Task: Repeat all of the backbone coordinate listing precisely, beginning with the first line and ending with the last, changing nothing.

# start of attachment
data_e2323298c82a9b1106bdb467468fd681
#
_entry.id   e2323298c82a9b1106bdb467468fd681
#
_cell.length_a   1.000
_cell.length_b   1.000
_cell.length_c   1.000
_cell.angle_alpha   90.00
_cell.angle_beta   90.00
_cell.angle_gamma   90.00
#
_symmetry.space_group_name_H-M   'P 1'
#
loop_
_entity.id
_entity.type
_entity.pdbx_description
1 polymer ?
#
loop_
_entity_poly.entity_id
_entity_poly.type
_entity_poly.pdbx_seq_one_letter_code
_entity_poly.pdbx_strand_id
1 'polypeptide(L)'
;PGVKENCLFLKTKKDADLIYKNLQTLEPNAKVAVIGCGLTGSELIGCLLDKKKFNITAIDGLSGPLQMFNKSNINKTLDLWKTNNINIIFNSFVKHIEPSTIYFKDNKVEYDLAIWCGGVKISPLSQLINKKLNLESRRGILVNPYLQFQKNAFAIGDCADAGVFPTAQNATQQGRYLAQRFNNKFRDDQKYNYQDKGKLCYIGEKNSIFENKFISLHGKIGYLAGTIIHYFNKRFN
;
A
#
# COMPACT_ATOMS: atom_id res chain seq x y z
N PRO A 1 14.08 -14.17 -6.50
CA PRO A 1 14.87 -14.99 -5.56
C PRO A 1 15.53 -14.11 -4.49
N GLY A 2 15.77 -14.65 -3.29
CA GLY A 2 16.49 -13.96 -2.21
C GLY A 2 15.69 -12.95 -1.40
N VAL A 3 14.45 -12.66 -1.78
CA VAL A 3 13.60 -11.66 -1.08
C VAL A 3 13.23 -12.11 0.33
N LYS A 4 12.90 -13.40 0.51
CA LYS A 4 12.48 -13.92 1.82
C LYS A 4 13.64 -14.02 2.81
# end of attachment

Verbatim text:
data_e2323298c82a9b1106bdb467468fd681
#
_entry.id   e2323298c82a9b1106bdb467468fd681
#
_cell.length_a   1.000
_cell.length_b   1.000
_cell.length_c   1.000
_cell.angle_alpha   90.00
_cell.angle_beta   90.00
_cell.angle_gamma   90.00
#
_symmetry.space_group_name_H-M   'P 1'
#
loop_
_entity.id
_entity.type
_entity.pdbx_description
1 polymer ?
#
loop_
_entity_poly.entity_id
_entity_poly.type
_entity_poly.pdbx_seq_one_letter_code
_entity_poly.pdbx_strand_id
1 'polypeptide(L)'
;PGVKENCLFLKTKKDADLIYKNLQTLEPNAKVAVIGCGLTGSELIGCLLDKKKFNITAIDGLSGPLQMFNKSNINKTLDLWKTNNINIIFNSFVKHIEPSTIYFKDNKVEYDLAIWCGGVKISPLSQLINKKLNLESRRGILVNPYLQFQKNAFAIGDCADAGVFPTAQNATQQGRYLAQRFNNKFRDDQKYNYQDKGKLCYIGEKNSIFENKFISLHGKIGYLAGTIIHYFNKRFN
;
A
#
# COMPACT_ATOMS: atom_id res chain seq x y z
N PRO A 1 14.08 -14.17 -6.50
CA PRO A 1 14.87 -14.99 -5.56
C PRO A 1 15.53 -14.11 -4.49
N GLY A 2 15.77 -14.65 -3.29
CA GLY A 2 16.49 -13.96 -2.21
C GLY A 2 15.69 -12.95 -1.40
N VAL A 3 14.45 -12.66 -1.78
CA VAL A 3 13.60 -11.66 -1.08
C VAL A 3 13.23 -12.11 0.33
N LYS A 4 12.90 -13.40 0.51
CA LYS A 4 12.48 -13.92 1.82
C LYS A 4 13.64 -14.02 2.81